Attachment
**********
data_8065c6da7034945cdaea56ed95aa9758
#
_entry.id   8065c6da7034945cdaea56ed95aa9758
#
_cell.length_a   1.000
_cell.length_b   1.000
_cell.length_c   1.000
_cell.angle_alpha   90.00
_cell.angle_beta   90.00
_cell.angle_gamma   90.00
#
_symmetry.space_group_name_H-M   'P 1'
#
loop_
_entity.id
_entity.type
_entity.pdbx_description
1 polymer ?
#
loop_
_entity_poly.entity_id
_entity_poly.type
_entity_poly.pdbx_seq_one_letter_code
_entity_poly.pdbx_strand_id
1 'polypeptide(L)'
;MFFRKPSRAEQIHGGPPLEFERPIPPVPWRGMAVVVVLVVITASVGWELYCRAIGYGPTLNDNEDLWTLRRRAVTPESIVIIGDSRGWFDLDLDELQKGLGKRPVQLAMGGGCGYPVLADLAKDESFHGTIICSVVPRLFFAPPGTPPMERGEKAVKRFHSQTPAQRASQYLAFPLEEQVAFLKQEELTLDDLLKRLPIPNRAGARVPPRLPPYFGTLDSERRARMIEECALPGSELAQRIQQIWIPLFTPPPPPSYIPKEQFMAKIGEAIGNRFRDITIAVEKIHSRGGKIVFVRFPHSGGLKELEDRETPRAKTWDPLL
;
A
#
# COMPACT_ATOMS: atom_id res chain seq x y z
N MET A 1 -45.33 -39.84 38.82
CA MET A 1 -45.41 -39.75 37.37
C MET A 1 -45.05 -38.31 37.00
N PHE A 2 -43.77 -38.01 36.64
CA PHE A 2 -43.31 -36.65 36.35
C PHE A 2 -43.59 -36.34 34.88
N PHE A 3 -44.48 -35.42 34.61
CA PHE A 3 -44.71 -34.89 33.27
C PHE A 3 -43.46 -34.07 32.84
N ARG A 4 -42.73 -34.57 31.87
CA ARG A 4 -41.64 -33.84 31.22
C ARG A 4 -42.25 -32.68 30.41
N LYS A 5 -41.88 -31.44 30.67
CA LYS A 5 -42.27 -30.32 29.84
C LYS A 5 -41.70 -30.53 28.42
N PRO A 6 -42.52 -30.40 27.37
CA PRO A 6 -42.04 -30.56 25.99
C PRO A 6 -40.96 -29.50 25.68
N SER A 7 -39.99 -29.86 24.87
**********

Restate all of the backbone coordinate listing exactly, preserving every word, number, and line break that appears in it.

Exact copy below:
data_8065c6da7034945cdaea56ed95aa9758
#
_entry.id   8065c6da7034945cdaea56ed95aa9758
#
_cell.length_a   1.000
_cell.length_b   1.000
_cell.length_c   1.000
_cell.angle_alpha   90.00
_cell.angle_beta   90.00
_cell.angle_gamma   90.00
#
_symmetry.space_group_name_H-M   'P 1'
#
loop_
_entity.id
_entity.type
_entity.pdbx_description
1 polymer ?
#
loop_
_entity_poly.entity_id
_entity_poly.type
_entity_poly.pdbx_seq_one_letter_code
_entity_poly.pdbx_strand_id
1 'polypeptide(L)'
;MFFRKPSRAEQIHGGPPLEFERPIPPVPWRGMAVVVVLVVITASVGWELYCRAIGYGPTLNDNEDLWTLRRRAVTPESIVIIGDSRGWFDLDLDELQKGLGKRPVQLAMGGGCGYPVLADLAKDESFHGTIICSVVPRLFFAPPGTPPMERGEKAVKRFHSQTPAQRASQYLAFPLEEQVAFLKQEELTLDDLLKRLPIPNRAGARVPPRLPPYFGTLDSERRARMIEECALPGSELAQRIQQIWIPLFTPPPPPSYIPKEQFMAKIGEAIGNRFRDITIAVEKIHSRGGKIVFVRFPHSGGLKELEDRETPRAKTWDPLL
;
A
#
# COMPACT_ATOMS: atom_id res chain seq x y z
N MET A 1 -45.33 -39.84 38.82
CA MET A 1 -45.41 -39.75 37.37
C MET A 1 -45.05 -38.31 37.00
N PHE A 2 -43.77 -38.01 36.64
CA PHE A 2 -43.31 -36.65 36.35
C PHE A 2 -43.59 -36.34 34.88
N PHE A 3 -44.48 -35.42 34.61
CA PHE A 3 -44.71 -34.89 33.27
C PHE A 3 -43.46 -34.07 32.84
N ARG A 4 -42.73 -34.57 31.87
CA ARG A 4 -41.64 -33.84 31.22
C ARG A 4 -42.25 -32.68 30.41
N LYS A 5 -41.88 -31.44 30.67
CA LYS A 5 -42.27 -30.32 29.84
C LYS A 5 -41.70 -30.53 28.42
N PRO A 6 -42.52 -30.40 27.37
CA PRO A 6 -42.04 -30.56 25.99
C PRO A 6 -40.96 -29.50 25.68
N SER A 7 -39.99 -29.86 24.87